Becoming a zero-waste organization by just 2020 would be a tall task for any company—let alone a university system that spans a sprawling 419 acres and sees roughly 45,000 students traveling the grounds on a daily basis.
But that is exactly what the university has set out to do.
Making sense of data with apps
Jesse Escobar, an analyst for the school system’s Facilities Management department, was responsible for trash pickup at over 300 locations across the school’s campus on a regular basis. Where most would simply see a place to ditch a coffee cup, Jesse saw opportunities.
If the trash that Jesse and his team collected could be categorized and tracked from pickup, throughout the recycling and processing portions of the garbage’s life cycle, it might be possible to use that data to make smarter and more sustainable purchases in the future. Jesse had the vision, but not the coding experience, to achieve the strategy.
“I certainly had no coding experience, and there wasn’t a developer on my four-man team,” Jesse remarked. “But AppSheet is simple enough that I was able to build my app in just a couple hours.”
Rather than simply asking for more resources, Jesse’s app would enable him to utilize raw data to analyze and pinpoint action items to reduce waste.
How It Works
From there, Jesse and other team members spread out to cover more ground. After collecting and analyzing receptacles from across the campuses, Jesse became convinced that there were ample opportunities to realize the university’s sustainability efforts everywhere, hiding in plain sight.
Trash reduction: Many of the materials that are thrown away are distributed on campus or by the university itself. Were the school to cut certain items from its inventory, the campus could not only reduce spending, but accelerate its zero-waste efforts too. With the app, Jesse’s team could add new data at each pick-up bin to track the life cycle of a piece of waste to determine what is tossed to help find out what items could be eliminated.
Food waste: Massive amounts of food are purchased, made and sold to keep the student body well-fed. But food waste is rampant too. By tracking food waste, the university can more intelligently source food costs and find new ways to utilize waste rather than bring it to a landfill.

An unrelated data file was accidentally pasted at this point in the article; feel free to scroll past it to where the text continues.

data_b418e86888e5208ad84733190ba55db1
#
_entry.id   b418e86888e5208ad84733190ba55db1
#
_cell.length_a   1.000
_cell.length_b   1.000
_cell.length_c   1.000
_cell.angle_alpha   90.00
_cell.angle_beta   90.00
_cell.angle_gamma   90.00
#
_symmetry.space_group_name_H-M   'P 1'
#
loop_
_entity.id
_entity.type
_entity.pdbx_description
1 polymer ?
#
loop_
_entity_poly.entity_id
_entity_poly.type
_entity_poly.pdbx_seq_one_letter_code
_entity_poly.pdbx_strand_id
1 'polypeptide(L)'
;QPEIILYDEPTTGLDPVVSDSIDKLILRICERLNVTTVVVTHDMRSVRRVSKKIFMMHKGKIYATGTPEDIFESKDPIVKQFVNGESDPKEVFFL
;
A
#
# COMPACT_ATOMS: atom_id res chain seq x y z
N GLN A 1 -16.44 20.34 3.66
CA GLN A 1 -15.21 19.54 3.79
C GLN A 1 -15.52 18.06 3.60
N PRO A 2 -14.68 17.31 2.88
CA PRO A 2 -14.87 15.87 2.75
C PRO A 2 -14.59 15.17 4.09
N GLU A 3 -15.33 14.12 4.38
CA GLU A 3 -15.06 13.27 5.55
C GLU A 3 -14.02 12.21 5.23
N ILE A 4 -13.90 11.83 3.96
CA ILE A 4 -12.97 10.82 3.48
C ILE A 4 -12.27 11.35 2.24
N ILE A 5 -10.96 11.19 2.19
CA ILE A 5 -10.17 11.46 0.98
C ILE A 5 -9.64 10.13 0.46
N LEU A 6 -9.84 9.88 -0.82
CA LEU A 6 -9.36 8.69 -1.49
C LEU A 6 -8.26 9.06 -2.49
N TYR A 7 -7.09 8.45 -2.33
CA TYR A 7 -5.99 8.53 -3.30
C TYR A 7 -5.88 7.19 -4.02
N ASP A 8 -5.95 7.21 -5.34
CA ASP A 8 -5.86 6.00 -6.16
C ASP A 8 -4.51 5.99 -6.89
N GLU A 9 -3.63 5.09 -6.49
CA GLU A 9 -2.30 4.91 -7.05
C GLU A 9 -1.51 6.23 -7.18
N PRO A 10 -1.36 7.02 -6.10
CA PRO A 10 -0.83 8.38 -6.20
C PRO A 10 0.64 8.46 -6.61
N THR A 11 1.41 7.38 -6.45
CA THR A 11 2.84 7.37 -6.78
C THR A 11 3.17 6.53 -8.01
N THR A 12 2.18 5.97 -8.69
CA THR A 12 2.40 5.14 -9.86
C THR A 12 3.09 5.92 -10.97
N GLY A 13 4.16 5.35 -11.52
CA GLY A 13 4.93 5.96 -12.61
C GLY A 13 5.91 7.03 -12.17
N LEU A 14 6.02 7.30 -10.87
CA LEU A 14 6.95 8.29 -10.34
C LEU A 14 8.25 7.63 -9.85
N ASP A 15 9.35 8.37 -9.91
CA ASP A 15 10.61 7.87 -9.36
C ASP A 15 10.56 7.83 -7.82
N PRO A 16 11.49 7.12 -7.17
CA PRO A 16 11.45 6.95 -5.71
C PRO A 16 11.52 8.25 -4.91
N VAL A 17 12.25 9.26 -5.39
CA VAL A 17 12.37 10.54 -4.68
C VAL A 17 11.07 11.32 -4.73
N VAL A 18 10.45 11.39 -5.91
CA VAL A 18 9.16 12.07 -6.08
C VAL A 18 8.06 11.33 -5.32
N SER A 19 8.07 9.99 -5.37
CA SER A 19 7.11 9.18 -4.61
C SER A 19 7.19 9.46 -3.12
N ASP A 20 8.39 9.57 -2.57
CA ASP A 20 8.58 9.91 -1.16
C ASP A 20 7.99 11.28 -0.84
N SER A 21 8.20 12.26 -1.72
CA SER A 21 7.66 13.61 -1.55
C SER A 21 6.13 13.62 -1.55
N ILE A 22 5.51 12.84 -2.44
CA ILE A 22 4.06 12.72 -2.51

Back-end costs: It gets expensive quickly to dispose of and transport waste. By exploring data-driven methods for reducing waste, the school saves on all the back-end logistical considerations involved in dealing with waste.
Asset allocation: Jesse also was able to track bin volumes through his app, observing over the course of a year how different behaviors can impact the dissemination of waste across campus. If certain locations are found to be of no use, Jesse and his team were enabled to shift assets to other locations and projects, freeing up bandwidth and budget.
Time management: By putting barcodes on bins, Jesse’s team was able to easily scan the bins to upload data to the app immediately. This cut down on having manual tasks to complete, keeping the team active and engaged.
Jesse argues that “There has been significant research and development done to push recycling efforts, yet trash pickup has remained relatively unchanged for years,” Jesse states. “This demonstrates that there is a huge opportunity for the school to rethink the way we deal with our garbage.”
In reality, there are seemingly endless ways for the school to leverage Jesse’s app. Not only can the school control costs and assets more easily, but it can hasten its efforts to reach zero-waste status within the next two years.
Indeed, other universities may benefit from the example set by this university. Academia is certainly full of administrators looking to cut waste and control costs in an era of tight budget constraints.